a. Complete heart block
b. Second degree heart block type I
c. First degree block
d. 2nd degree heart block type II
a. Failure to capture
b. Failure to sense
c. Demand atrial pacing
d. Complete heart block
a. Third degree heart block
b. A type I block changing to a type II block
c. Sinus arrhythmia
d. Sinus bradycardia with sinus arrest
a. Atrial paced
b. AV paced
c. Biventricular paced
d. Ventricular paced
a. Sinus rhythm with multifocal PVCs
b. Atrial fibrillation with unifocal PVCs
c. Sinus rhythm with bigeminal PVCs
d. Sinus arrest with multiform PVCs
1. a. Complete heart block. In this strip the P waves are not associated with a QRS complex and this is evidenced by a PR interval that varies from beat to beat.
2. a. Failure to capture. Everything is going well until after the 6th beat then the pacemaker fails to capture. There are pacemaker spikes but no associated ventricular activity. The pacing resumes with the last two beats
3. b. A type I block changing to a type II block. Nice run of Wenckebach. then it changes to a type two block with consistent PR intervals. It appears that the dropped P wave is fused with the T wave of the 2nd complex. Notice the change in the morphology of that P wave. After the pause, a 2nd degree block begins with 2:1 conduction. The PR interval is fixed on complexes 3 - 5.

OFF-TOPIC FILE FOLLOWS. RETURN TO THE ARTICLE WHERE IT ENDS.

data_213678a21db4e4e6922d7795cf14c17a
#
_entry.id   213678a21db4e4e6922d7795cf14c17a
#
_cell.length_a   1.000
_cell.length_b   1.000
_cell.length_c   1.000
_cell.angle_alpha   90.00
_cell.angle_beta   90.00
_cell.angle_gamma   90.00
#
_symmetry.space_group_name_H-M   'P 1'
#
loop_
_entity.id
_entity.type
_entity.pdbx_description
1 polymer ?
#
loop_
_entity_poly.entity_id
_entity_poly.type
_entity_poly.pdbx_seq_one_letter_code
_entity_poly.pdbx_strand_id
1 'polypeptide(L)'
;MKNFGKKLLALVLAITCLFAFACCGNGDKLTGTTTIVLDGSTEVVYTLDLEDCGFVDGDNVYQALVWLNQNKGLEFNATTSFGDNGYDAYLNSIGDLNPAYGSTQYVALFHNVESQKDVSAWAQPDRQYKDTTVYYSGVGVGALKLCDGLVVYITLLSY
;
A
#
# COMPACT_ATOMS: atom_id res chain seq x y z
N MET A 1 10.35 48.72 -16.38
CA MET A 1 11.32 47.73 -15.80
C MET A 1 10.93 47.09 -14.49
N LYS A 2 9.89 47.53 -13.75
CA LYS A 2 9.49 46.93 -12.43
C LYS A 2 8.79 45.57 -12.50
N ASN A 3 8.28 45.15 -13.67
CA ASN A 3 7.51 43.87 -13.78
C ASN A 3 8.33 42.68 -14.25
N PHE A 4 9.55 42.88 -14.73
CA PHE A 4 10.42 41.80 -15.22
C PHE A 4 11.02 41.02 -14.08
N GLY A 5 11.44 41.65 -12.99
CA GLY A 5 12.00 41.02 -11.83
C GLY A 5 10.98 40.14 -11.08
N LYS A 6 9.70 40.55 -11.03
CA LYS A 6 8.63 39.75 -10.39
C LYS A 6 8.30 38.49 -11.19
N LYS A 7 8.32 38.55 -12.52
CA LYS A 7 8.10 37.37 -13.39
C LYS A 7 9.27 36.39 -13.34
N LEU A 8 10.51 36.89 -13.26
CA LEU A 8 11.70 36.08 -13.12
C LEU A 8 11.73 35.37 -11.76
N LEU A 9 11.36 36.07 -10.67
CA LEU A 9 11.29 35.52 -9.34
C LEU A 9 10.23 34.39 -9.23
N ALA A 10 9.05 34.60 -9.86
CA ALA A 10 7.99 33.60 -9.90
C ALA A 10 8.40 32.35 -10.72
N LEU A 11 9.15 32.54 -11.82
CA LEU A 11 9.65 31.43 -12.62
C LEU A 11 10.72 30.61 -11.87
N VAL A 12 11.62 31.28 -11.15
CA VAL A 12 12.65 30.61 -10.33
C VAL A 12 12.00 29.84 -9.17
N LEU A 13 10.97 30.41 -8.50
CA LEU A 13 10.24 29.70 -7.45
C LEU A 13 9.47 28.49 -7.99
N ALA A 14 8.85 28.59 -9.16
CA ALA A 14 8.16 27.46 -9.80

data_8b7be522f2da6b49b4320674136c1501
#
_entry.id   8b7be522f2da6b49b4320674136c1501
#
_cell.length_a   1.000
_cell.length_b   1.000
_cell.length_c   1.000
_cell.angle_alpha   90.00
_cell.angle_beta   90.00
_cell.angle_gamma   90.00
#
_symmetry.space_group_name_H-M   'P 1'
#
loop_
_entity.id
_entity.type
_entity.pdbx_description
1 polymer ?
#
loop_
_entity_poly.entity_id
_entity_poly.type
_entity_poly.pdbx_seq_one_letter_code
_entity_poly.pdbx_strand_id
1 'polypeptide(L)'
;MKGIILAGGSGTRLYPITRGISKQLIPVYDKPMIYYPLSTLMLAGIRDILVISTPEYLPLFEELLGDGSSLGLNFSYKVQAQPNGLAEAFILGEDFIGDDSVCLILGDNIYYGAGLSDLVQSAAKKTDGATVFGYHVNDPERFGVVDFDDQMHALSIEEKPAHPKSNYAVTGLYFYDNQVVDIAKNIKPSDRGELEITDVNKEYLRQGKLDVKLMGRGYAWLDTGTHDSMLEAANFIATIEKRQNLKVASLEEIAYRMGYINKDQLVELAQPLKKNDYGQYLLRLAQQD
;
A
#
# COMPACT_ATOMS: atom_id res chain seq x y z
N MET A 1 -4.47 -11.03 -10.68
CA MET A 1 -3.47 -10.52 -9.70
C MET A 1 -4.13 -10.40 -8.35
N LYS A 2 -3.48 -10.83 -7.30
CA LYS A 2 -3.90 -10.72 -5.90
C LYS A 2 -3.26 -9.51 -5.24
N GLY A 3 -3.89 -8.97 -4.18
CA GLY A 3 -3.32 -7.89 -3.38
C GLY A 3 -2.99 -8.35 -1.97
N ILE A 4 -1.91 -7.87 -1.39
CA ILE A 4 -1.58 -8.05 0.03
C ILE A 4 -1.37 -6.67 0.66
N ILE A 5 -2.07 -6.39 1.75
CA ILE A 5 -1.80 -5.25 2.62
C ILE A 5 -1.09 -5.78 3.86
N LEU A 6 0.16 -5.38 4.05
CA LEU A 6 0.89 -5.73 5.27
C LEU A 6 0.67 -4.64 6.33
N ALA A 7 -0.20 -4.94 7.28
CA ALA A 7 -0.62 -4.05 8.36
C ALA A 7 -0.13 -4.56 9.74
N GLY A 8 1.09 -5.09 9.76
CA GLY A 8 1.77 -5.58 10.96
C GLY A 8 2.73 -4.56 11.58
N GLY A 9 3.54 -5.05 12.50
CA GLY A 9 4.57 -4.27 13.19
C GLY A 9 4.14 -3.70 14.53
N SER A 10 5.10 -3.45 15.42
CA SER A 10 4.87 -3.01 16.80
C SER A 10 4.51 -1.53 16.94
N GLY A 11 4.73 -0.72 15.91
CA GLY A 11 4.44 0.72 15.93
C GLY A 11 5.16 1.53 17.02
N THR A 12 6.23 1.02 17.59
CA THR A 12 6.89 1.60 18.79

4. b. AV paced. 100% paced. Pacer spikes are seen before both the P wave and the QRS complexes. The rate is 60/min.
5. c. Sinus rhythm with bigeminal PVCs. The rhythm is irregular. Upright P waves are paired with QRS complexes. The P waves are wide, left atrial enlargement. The sinus QRS complexes are narrow. A unifocal PVC is seen every other beat. A compensatory pause follows each PVC. PR: .16 sec, QRS: .08 sec, QT: .36 sec.